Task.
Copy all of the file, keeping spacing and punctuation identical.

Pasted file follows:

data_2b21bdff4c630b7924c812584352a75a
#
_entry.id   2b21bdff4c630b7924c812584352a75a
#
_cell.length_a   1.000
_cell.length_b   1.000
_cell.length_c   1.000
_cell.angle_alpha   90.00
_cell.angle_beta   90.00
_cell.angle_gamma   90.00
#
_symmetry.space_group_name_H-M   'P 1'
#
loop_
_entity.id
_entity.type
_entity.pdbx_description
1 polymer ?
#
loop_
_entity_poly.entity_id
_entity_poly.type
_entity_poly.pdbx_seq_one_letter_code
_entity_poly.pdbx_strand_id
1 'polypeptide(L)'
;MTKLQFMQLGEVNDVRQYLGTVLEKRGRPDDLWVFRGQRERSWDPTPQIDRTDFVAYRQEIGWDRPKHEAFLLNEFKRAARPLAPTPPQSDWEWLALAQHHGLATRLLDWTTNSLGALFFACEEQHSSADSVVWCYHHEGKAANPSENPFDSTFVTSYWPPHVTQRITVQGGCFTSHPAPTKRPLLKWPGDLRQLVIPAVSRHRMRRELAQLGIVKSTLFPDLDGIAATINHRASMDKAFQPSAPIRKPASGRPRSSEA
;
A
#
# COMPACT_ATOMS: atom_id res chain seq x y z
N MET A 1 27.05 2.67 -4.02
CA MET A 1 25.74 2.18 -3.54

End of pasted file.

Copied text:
data_2b21bdff4c630b7924c812584352a75a
#
_entry.id   2b21bdff4c630b7924c812584352a75a
#
_cell.length_a   1.000
_cell.length_b   1.000
_cell.length_c   1.000
_cell.angle_alpha   90.00
_cell.angle_beta   90.00
_cell.angle_gamma   90.00
#
_symmetry.space_group_name_H-M   'P 1'
#
loop_
_entity.id
_entity.type
_entity.pdbx_description
1 polymer ?
#
loop_
_entity_poly.entity_id
_entity_poly.type
_entity_poly.pdbx_seq_one_letter_code
_entity_poly.pdbx_strand_id
1 'polypeptide(L)'
;MTKLQFMQLGEVNDVRQYLGTVLEKRGRPDDLWVFRGQRERSWDPTPQIDRTDFVAYRQEIGWDRPKHEAFLLNEFKRAARPLAPTPPQSDWEWLALAQHHGLATRLLDWTTNSLGALFFACEEQHSSADSVVWCYHHEGKAANPSENPFDSTFVTSYWPPHVTQRITVQGGCFTSHPAPTKRPLLKWPGDLRQLVIPAVSRHRMRRELAQLGIVKSTLFPDLDGIAATINHRASMDKAFQPSAPIRKPASGRPRSSEA
;
A
#
# COMPACT_ATOMS: atom_id res chain seq x y z
N MET A 1 27.05 2.67 -4.02
CA MET A 1 25.74 2.18 -3.54